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How to Build A Clear Acrylic Display Case

Acrylic cases are a good way to protect models or collectables.
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Clear acrylic display cases are one of the best ways to show your collectables, models, miniatures or similar items while protecting them from dust. However, one of the problems with acrylic display cases is that they tend to come in standard sizes and your item may not fit well inside of a standard-sized case. You can solve this problem by making a custom case that is designed to show your item in the best way possible.

Measure the item you want to display. A display case should be at least 2 inches larger than the item in height, width and length. For example, if you have a model car that is 5-inches long, 3-inches wide and 3-inches tall, your case should have two side panels that are 7-by-5 inches, two side panels that are 5-by-5 inches and a top panel that is 7-by-5 inches. Calculate the dimensions of your case and write down the size of all of the panels you need. Compensate for the width of the acrylic sheet by adding extra width to the top panel that is twice the thickness of the acrylic sheet.

Cut your acrylic sheet into panels, using a table saw with a blade for cutting acrylic, a circular saw, saber saw, jigsaw or a handsaw. Move the sheet steadily through the blade, if you are using a table saw. Acrylic sheets come with a protective covering; leave this on while you cut the panels.

Sand the edges of the acrylic panels. Start with a 120-grit sandpaper, then move to 220-grit. Finish the edges with a fine, 400-grit sandpaper. Use up to a 600-grit sandpaper for a very smooth finish. Use wet sanding and rinse the sandpaper often. Buff the edges with a buffing wheel attachment for a drill, if desired. Peel off the protective coating when you have finished.

Hold the sides of the case together to form 90-degree angles, using angle clamps. Seal the outer seam between the acrylic pieces, using masking tape.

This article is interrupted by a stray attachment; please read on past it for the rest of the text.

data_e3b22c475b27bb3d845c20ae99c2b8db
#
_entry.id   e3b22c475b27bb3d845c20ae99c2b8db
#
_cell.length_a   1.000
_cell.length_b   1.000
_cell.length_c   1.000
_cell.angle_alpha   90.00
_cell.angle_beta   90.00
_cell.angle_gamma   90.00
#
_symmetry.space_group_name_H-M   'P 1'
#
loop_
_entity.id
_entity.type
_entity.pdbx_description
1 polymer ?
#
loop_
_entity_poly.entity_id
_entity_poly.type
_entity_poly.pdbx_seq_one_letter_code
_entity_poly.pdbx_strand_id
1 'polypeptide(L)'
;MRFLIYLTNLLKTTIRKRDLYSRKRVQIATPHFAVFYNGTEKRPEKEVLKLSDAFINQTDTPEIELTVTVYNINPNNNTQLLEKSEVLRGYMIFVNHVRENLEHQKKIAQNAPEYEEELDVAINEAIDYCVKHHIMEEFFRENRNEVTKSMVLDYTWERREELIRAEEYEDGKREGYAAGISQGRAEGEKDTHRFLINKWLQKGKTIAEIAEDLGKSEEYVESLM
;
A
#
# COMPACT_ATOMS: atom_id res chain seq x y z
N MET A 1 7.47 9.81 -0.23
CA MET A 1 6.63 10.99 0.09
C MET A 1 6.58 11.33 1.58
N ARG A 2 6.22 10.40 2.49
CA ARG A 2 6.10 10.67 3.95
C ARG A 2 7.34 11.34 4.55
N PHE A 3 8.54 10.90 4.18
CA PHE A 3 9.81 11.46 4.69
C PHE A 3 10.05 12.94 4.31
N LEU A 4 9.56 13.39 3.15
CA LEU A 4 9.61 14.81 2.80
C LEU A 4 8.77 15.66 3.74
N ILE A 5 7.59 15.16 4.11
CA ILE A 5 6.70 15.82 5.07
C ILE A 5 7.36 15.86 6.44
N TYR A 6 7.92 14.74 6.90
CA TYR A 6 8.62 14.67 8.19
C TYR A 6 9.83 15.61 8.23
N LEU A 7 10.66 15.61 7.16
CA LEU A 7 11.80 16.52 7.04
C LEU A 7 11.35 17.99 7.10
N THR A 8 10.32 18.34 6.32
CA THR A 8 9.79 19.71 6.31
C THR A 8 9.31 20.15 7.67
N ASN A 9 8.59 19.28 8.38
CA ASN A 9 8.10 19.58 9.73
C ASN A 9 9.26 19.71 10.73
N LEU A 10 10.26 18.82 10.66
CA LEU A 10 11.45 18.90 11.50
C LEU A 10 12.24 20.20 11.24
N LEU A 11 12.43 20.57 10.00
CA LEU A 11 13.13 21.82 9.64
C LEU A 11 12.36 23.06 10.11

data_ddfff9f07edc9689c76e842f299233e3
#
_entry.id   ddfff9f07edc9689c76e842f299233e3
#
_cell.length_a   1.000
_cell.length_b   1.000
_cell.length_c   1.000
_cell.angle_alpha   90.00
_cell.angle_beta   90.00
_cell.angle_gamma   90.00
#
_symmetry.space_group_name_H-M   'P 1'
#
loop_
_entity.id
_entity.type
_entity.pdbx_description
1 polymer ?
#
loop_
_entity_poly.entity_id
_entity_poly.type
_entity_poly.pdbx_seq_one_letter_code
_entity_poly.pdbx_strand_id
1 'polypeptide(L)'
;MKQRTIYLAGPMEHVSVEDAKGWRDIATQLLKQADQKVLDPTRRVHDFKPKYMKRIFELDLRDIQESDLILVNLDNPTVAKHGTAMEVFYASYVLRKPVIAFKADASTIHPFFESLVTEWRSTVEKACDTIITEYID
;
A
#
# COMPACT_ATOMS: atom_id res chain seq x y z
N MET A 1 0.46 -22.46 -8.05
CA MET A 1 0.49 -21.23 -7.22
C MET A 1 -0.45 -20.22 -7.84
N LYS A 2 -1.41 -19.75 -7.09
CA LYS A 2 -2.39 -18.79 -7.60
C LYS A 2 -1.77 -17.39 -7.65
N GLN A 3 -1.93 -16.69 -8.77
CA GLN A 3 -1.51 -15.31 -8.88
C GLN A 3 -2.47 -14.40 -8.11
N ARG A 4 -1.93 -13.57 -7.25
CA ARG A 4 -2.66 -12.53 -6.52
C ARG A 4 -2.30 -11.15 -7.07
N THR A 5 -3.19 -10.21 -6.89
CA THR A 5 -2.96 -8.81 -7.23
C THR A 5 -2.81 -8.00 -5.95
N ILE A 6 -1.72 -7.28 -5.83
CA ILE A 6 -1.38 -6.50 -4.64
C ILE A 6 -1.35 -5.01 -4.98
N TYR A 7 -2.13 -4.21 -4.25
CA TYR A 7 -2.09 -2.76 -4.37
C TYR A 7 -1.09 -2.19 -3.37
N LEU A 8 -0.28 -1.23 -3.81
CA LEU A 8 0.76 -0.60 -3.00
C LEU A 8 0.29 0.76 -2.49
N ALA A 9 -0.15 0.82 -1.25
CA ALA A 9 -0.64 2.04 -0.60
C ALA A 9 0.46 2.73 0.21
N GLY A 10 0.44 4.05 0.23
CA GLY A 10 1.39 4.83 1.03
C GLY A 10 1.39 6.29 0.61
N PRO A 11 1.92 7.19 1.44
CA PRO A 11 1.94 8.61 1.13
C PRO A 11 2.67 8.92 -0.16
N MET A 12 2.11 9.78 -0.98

Apply solvent cement along the inner seams of the case. Use cement with a needle-nose applicator, if possible. Glue one-half of the case at a time as the seams must be horizontal to prevent the glue from running out. Wait about 30 minutes for the solvent cement to dry before gluing the other side.

Place the top panel on top of your case and seal the outer seams between this panel and the rest of the case with masking tape. Turn the entire case over so that the top panel is on the bottom. Apply solvent cement into the seams. Wait for it to dry.

Cut a piece of wood so it is exactly the same size as the top of your case. This will be the bottom of the case. Ensure that the wood that is between 1/2-inch and 1-inch thick.

Cut four pieces of trim. For example, use quarter-round molding, if desired. Ensure that two pieces are the width of the box plus twice the width of the trim itself. Cut the other two pieces the length of the case plus twice the width of the trim. Miter the edges of each piece so that they will fit together at 90-degree angles.

Glue the pieces of trim around the edges of the wood that you cut for the bottom of the case, using wood glue. Allow the glue to dry. Sand, then stain or paint the wood. Seal the base with a coat of polyurethane or similar sealer. Allow it to dry. Put the acrylic case over the wooden base.

Things You'll Need:

  • Measuring tape
  • Table saw
  • Acrylic sheet
  • Sandpaper, 120-, 220- and 400-grit
  • Angle clamps
  • Masking tape
  • Solvent cement
  • Wood, 1/2-inch to 1-inch thick
  • Wood trim
  • Wood glue
  • Paint or stain
  • Paintbrush
  • Polyurethane


If your acrylic sheets are 1/8-inch thick, you can score and snap the pieces apart rather than cut them with a saw. However, sheets this thin will be too flimsy for anything but a very small case.

For extra security, you can also glue the seams from the outside of the case once the inner seams have dried. Use masking tape again on the inner seams to prevent the glue from running.

Do not apply too much solvent cement. The glue will be drawn between the panels, so you only need a little.


  • It is possible for the blade to melt the plastic if you move the acrylic too slowly or too quickly through the table saw. Use caution when using power tools. Wear goggles to protect your eyes when cutting, sanding or filing the materials or when using solvent cement.
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